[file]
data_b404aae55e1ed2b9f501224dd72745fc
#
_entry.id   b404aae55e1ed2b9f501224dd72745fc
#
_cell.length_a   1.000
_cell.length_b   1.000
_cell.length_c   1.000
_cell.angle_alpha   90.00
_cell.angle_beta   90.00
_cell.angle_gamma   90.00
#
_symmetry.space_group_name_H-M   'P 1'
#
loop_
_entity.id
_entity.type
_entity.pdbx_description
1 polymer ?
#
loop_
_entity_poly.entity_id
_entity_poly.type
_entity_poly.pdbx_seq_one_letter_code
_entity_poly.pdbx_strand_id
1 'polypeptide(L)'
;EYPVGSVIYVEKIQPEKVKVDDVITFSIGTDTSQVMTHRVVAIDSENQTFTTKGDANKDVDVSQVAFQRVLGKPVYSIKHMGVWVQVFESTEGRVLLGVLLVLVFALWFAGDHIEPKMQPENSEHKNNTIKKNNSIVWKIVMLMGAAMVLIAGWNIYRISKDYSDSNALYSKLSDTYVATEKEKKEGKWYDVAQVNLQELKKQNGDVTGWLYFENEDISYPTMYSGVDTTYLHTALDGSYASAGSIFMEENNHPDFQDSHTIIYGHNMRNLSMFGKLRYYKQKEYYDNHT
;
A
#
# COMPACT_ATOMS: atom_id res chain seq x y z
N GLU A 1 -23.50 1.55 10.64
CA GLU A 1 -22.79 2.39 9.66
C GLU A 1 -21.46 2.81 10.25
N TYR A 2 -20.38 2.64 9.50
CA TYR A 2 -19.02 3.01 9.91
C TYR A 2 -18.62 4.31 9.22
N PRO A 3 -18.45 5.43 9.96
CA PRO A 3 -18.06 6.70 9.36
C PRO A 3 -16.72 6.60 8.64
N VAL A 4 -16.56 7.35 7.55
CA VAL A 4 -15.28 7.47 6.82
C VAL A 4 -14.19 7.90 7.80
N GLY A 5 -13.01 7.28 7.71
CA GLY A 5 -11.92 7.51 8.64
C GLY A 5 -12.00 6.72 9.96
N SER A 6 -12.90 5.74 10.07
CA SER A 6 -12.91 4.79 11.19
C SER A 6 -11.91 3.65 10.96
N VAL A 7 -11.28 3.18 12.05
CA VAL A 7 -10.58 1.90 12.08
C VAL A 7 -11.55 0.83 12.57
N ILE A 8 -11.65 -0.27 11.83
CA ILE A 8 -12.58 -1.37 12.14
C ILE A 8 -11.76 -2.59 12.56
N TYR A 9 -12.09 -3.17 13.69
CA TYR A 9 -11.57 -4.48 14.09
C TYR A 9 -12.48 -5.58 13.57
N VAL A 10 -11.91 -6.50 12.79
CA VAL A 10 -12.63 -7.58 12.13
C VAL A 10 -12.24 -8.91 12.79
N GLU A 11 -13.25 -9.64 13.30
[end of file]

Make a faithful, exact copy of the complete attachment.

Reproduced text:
data_b404aae55e1ed2b9f501224dd72745fc
#
_entry.id   b404aae55e1ed2b9f501224dd72745fc
#
_cell.length_a   1.000
_cell.length_b   1.000
_cell.length_c   1.000
_cell.angle_alpha   90.00
_cell.angle_beta   90.00
_cell.angle_gamma   90.00
#
_symmetry.space_group_name_H-M   'P 1'
#
loop_
_entity.id
_entity.type
_entity.pdbx_description
1 polymer ?
#
loop_
_entity_poly.entity_id
_entity_poly.type
_entity_poly.pdbx_seq_one_letter_code
_entity_poly.pdbx_strand_id
1 'polypeptide(L)'
;EYPVGSVIYVEKIQPEKVKVDDVITFSIGTDTSQVMTHRVVAIDSENQTFTTKGDANKDVDVSQVAFQRVLGKPVYSIKHMGVWVQVFESTEGRVLLGVLLVLVFALWFAGDHIEPKMQPENSEHKNNTIKKNNSIVWKIVMLMGAAMVLIAGWNIYRISKDYSDSNALYSKLSDTYVATEKEKKEGKWYDVAQVNLQELKKQNGDVTGWLYFENEDISYPTMYSGVDTTYLHTALDGSYASAGSIFMEENNHPDFQDSHTIIYGHNMRNLSMFGKLRYYKQKEYYDNHT
;
A
#
# COMPACT_ATOMS: atom_id res chain seq x y z
N GLU A 1 -23.50 1.55 10.64
CA GLU A 1 -22.79 2.39 9.66
C GLU A 1 -21.46 2.81 10.25
N TYR A 2 -20.38 2.64 9.50
CA TYR A 2 -19.02 3.01 9.91
C TYR A 2 -18.62 4.31 9.22
N PRO A 3 -18.45 5.43 9.96
CA PRO A 3 -18.06 6.70 9.36
C PRO A 3 -16.72 6.60 8.64
N VAL A 4 -16.56 7.35 7.55
CA VAL A 4 -15.28 7.47 6.82
C VAL A 4 -14.19 7.90 7.80
N GLY A 5 -13.01 7.28 7.71
CA GLY A 5 -11.92 7.51 8.64
C GLY A 5 -12.00 6.72 9.96
N SER A 6 -12.90 5.74 10.07
CA SER A 6 -12.91 4.79 11.19
C SER A 6 -11.91 3.65 10.96
N VAL A 7 -11.28 3.18 12.05
CA VAL A 7 -10.58 1.90 12.08
C VAL A 7 -11.55 0.83 12.57
N ILE A 8 -11.65 -0.27 11.83
CA ILE A 8 -12.58 -1.37 12.14
C ILE A 8 -11.76 -2.59 12.56
N TYR A 9 -12.09 -3.17 13.69
CA TYR A 9 -11.57 -4.48 14.09
C TYR A 9 -12.48 -5.58 13.57
N VAL A 10 -11.91 -6.50 12.79
CA VAL A 10 -12.63 -7.58 12.13
C VAL A 10 -12.24 -8.91 12.79
N GLU A 11 -13.25 -9.64 13.30